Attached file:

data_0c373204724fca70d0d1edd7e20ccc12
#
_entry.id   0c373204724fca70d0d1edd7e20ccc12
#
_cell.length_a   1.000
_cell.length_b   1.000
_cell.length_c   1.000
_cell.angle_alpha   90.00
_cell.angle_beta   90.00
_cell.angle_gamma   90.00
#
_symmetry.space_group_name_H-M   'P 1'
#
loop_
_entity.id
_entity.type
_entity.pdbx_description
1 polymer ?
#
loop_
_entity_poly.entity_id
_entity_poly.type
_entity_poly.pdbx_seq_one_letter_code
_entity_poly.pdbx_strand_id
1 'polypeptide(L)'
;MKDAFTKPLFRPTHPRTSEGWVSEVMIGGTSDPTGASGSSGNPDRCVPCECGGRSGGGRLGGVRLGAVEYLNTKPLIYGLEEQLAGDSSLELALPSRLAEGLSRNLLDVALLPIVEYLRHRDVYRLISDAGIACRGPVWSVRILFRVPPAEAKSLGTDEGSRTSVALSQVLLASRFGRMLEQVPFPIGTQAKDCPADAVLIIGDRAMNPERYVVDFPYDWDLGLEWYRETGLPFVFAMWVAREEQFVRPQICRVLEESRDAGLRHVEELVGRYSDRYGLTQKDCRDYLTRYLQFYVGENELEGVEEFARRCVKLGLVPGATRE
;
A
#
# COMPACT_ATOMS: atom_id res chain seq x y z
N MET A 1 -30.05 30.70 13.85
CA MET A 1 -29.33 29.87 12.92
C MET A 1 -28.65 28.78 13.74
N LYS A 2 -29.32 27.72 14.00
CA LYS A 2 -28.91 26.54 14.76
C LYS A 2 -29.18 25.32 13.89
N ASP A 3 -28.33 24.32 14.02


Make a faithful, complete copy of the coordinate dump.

data_0c373204724fca70d0d1edd7e20ccc12
#
_entry.id   0c373204724fca70d0d1edd7e20ccc12
#
_cell.length_a   1.000
_cell.length_b   1.000
_cell.length_c   1.000
_cell.angle_alpha   90.00
_cell.angle_beta   90.00
_cell.angle_gamma   90.00
#
_symmetry.space_group_name_H-M   'P 1'
#
loop_
_entity.id
_entity.type
_entity.pdbx_description
1 polymer ?
#
loop_
_entity_poly.entity_id
_entity_poly.type
_entity_poly.pdbx_seq_one_letter_code
_entity_poly.pdbx_strand_id
1 'polypeptide(L)'
;MKDAFTKPLFRPTHPRTSEGWVSEVMIGGTSDPTGASGSSGNPDRCVPCECGGRSGGGRLGGVRLGAVEYLNTKPLIYGLEEQLAGDSSLELALPSRLAEGLSRNLLDVALLPIVEYLRHRDVYRLISDAGIACRGPVWSVRILFRVPPAEAKSLGTDEGSRTSVALSQVLLASRFGRMLEQVPFPIGTQAKDCPADAVLIIGDRAMNPERYVVDFPYDWDLGLEWYRETGLPFVFAMWVAREEQFVRPQICRVLEESRDAGLRHVEELVGRYSDRYGLTQKDCRDYLTRYLQFYVGENELEGVEEFARRCVKLGLVPGATRE
;
A
#
# COMPACT_ATOMS: atom_id res chain seq x y z
N MET A 1 -30.05 30.70 13.85
CA MET A 1 -29.33 29.87 12.92
C MET A 1 -28.65 28.78 13.74
N LYS A 2 -29.32 27.72 14.00
CA LYS A 2 -28.91 26.54 14.76
C LYS A 2 -29.18 25.32 13.89
N ASP A 3 -28.33 24.32 14.02